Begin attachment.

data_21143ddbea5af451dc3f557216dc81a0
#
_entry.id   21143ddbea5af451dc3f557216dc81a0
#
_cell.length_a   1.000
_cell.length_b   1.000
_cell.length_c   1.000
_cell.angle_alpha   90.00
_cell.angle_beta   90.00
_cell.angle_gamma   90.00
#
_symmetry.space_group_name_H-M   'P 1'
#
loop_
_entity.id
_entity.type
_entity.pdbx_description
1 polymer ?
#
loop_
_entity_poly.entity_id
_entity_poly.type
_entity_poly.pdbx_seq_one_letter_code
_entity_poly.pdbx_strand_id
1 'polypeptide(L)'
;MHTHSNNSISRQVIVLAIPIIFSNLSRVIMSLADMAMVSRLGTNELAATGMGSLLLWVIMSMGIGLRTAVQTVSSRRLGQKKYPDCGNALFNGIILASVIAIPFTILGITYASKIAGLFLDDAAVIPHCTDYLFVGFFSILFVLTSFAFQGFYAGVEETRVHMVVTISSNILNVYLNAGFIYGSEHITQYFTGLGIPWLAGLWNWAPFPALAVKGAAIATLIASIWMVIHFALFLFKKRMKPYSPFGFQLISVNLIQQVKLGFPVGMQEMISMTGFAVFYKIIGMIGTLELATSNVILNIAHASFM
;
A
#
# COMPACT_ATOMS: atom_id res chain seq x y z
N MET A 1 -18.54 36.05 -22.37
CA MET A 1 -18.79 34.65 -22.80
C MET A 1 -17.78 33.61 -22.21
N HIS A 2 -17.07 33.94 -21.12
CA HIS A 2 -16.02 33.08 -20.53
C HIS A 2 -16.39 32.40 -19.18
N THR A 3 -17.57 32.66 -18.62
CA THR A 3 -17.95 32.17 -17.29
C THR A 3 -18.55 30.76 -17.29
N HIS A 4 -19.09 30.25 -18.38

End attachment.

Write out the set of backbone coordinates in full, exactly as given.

data_21143ddbea5af451dc3f557216dc81a0
#
_entry.id   21143ddbea5af451dc3f557216dc81a0
#
_cell.length_a   1.000
_cell.length_b   1.000
_cell.length_c   1.000
_cell.angle_alpha   90.00
_cell.angle_beta   90.00
_cell.angle_gamma   90.00
#
_symmetry.space_group_name_H-M   'P 1'
#
loop_
_entity.id
_entity.type
_entity.pdbx_description
1 polymer ?
#
loop_
_entity_poly.entity_id
_entity_poly.type
_entity_poly.pdbx_seq_one_letter_code
_entity_poly.pdbx_strand_id
1 'polypeptide(L)'
;MHTHSNNSISRQVIVLAIPIIFSNLSRVIMSLADMAMVSRLGTNELAATGMGSLLLWVIMSMGIGLRTAVQTVSSRRLGQKKYPDCGNALFNGIILASVIAIPFTILGITYASKIAGLFLDDAAVIPHCTDYLFVGFFSILFVLTSFAFQGFYAGVEETRVHMVVTISSNILNVYLNAGFIYGSEHITQYFTGLGIPWLAGLWNWAPFPALAVKGAAIATLIASIWMVIHFALFLFKKRMKPYSPFGFQLISVNLIQQVKLGFPVGMQEMISMTGFAVFYKIIGMIGTLELATSNVILNIAHASFM
;
A
#
# COMPACT_ATOMS: atom_id res chain seq x y z
N MET A 1 -18.54 36.05 -22.37
CA MET A 1 -18.79 34.65 -22.80
C MET A 1 -17.78 33.61 -22.21
N HIS A 2 -17.07 33.94 -21.12
CA HIS A 2 -16.02 33.08 -20.53
C HIS A 2 -16.39 32.40 -19.18
N THR A 3 -17.57 32.66 -18.62
CA THR A 3 -17.95 32.17 -17.29
C THR A 3 -18.55 30.76 -17.29
N HIS A 4 -19.09 30.25 -18.38